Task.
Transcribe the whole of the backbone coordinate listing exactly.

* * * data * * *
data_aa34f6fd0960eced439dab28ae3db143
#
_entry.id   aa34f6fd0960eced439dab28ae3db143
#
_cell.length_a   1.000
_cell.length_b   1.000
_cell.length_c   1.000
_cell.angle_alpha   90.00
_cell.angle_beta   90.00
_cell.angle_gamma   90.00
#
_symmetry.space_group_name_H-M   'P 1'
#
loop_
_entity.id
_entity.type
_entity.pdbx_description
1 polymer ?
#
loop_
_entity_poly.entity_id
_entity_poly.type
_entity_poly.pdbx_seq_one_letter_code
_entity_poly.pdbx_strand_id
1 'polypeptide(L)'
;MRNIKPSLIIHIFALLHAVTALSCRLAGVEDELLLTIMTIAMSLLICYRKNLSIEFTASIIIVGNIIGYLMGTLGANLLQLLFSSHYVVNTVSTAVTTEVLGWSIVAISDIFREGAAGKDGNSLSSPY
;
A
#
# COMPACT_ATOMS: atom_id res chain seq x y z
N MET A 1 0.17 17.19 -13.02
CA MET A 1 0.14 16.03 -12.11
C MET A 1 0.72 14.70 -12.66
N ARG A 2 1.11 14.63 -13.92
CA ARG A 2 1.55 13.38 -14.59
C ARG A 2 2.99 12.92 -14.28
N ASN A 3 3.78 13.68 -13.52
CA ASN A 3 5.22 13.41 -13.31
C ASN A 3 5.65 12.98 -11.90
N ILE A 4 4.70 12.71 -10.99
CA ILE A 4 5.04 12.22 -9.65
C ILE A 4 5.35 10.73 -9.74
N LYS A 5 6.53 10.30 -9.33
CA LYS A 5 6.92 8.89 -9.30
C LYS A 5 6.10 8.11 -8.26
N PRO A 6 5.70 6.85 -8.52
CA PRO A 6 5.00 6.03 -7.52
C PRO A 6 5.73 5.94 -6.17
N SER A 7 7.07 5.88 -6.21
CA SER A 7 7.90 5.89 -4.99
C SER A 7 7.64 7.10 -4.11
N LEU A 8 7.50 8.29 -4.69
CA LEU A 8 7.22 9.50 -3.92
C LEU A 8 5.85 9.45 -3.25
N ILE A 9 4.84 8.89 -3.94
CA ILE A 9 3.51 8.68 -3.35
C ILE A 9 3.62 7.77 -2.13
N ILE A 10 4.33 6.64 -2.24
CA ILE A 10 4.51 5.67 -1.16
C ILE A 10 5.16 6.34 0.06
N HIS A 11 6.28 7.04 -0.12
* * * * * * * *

data_aa34f6fd0960eced439dab28ae3db143
#
_entry.id   aa34f6fd0960eced439dab28ae3db143
#
_cell.length_a   1.000
_cell.length_b   1.000
_cell.length_c   1.000
_cell.angle_alpha   90.00
_cell.angle_beta   90.00
_cell.angle_gamma   90.00
#
_symmetry.space_group_name_H-M   'P 1'
#
loop_
_entity.id
_entity.type
_entity.pdbx_description
1 polymer ?
#
loop_
_entity_poly.entity_id
_entity_poly.type
_entity_poly.pdbx_seq_one_letter_code
_entity_poly.pdbx_strand_id
1 'polypeptide(L)'
;MRNIKPSLIIHIFALLHAVTALSCRLAGVEDELLLTIMTIAMSLLICYRKNLSIEFTASIIIVGNIIGYLMGTLGANLLQLLFSSHYVVNTVSTAVTTEVLGWSIVAISDIFREGAAGKDGNSLSSPY
;
A
#
# COMPACT_ATOMS: atom_id res chain seq x y z
N MET A 1 0.17 17.19 -13.02
CA MET A 1 0.14 16.03 -12.11
C MET A 1 0.72 14.70 -12.66
N ARG A 2 1.11 14.63 -13.92
CA ARG A 2 1.55 13.38 -14.59
C ARG A 2 2.99 12.92 -14.28
N ASN A 3 3.78 13.68 -13.52
CA ASN A 3 5.22 13.41 -13.31
C ASN A 3 5.65 12.98 -11.90
N ILE A 4 4.70 12.71 -10.99
CA ILE A 4 5.04 12.22 -9.65
C ILE A 4 5.35 10.73 -9.74
N LYS A 5 6.53 10.30 -9.33
CA LYS A 5 6.92 8.89 -9.30
C LYS A 5 6.10 8.11 -8.26
N PRO A 6 5.70 6.85 -8.52
CA PRO A 6 5.00 6.03 -7.52
C PRO A 6 5.73 5.94 -6.17
N SER A 7 7.07 5.88 -6.21
CA SER A 7 7.90 5.89 -4.99
C SER A 7 7.64 7.10 -4.11
N LEU A 8 7.50 8.29 -4.69
CA LEU A 8 7.22 9.50 -3.92
C LEU A 8 5.85 9.45 -3.25
N ILE A 9 4.84 8.89 -3.94
CA ILE A 9 3.51 8.68 -3.35
C ILE A 9 3.62 7.77 -2.13
N ILE A 10 4.33 6.64 -2.24
CA ILE A 10 4.51 5.67 -1.16
C ILE A 10 5.16 6.34 0.06
N HIS A 11 6.28 7.04 -0.12